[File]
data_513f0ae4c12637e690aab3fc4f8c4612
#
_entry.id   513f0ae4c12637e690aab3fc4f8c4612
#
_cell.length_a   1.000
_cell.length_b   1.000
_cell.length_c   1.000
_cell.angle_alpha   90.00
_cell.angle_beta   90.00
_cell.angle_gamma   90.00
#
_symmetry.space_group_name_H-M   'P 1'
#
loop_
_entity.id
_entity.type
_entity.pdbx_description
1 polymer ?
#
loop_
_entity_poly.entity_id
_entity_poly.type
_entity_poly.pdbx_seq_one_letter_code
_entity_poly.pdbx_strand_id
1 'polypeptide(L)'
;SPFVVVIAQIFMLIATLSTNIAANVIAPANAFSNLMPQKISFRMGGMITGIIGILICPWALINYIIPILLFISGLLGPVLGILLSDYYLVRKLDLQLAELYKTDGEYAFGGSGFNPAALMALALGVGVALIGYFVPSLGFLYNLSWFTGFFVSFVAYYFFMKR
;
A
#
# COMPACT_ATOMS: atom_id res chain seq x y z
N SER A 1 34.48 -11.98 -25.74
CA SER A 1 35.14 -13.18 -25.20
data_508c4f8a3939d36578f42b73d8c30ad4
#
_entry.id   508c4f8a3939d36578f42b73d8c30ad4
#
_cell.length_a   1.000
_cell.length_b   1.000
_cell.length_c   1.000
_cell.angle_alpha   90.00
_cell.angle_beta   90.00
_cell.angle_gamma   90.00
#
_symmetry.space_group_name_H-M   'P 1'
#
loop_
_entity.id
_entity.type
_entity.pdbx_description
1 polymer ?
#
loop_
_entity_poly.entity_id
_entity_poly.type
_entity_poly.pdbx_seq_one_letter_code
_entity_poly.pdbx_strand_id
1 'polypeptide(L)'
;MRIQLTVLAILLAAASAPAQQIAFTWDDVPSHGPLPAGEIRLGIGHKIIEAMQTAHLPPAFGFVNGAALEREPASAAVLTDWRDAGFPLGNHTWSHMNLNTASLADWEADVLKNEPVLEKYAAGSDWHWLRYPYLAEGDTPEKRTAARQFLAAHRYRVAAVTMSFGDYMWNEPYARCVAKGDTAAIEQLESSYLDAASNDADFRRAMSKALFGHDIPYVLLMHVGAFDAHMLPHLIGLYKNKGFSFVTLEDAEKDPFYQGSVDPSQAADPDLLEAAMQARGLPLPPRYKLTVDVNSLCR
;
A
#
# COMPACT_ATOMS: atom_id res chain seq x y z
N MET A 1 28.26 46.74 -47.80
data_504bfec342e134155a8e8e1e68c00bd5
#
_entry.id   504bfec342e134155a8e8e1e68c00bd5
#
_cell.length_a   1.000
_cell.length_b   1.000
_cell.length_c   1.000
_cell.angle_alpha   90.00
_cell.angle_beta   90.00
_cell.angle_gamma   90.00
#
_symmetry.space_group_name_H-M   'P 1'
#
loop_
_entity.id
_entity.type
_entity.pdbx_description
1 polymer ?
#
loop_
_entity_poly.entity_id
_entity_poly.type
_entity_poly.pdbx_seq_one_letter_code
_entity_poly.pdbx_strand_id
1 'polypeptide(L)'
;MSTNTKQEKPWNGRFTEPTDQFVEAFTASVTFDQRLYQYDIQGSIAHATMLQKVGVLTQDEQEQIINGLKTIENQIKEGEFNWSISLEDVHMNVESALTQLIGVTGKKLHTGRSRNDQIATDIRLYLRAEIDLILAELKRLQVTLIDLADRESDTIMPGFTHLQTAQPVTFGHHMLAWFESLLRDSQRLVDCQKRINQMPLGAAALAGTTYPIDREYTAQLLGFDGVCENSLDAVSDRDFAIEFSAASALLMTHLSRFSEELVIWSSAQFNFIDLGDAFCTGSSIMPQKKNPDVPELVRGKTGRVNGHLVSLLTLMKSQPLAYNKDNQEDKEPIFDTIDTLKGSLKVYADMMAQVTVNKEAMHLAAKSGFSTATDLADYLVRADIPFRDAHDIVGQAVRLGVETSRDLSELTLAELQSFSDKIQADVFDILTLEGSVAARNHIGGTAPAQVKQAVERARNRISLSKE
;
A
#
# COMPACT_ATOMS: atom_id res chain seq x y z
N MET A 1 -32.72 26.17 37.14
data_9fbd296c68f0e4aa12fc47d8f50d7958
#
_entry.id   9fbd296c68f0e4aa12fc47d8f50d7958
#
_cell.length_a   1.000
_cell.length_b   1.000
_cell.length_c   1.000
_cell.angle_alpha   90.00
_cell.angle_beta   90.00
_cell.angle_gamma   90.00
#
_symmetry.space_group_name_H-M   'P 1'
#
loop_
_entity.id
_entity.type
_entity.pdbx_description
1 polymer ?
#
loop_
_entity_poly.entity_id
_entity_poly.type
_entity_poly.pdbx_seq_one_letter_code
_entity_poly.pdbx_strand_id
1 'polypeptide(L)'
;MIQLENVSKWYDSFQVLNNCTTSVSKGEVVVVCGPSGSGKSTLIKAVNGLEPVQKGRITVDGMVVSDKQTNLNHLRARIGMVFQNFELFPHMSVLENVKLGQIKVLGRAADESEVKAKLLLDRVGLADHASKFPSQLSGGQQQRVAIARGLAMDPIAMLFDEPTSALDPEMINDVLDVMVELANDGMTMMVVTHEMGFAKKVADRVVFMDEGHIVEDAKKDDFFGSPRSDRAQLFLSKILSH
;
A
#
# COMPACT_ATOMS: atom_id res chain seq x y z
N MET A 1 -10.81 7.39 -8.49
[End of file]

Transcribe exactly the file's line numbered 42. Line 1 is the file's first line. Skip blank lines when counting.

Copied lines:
_cell.angle_gamma   90.00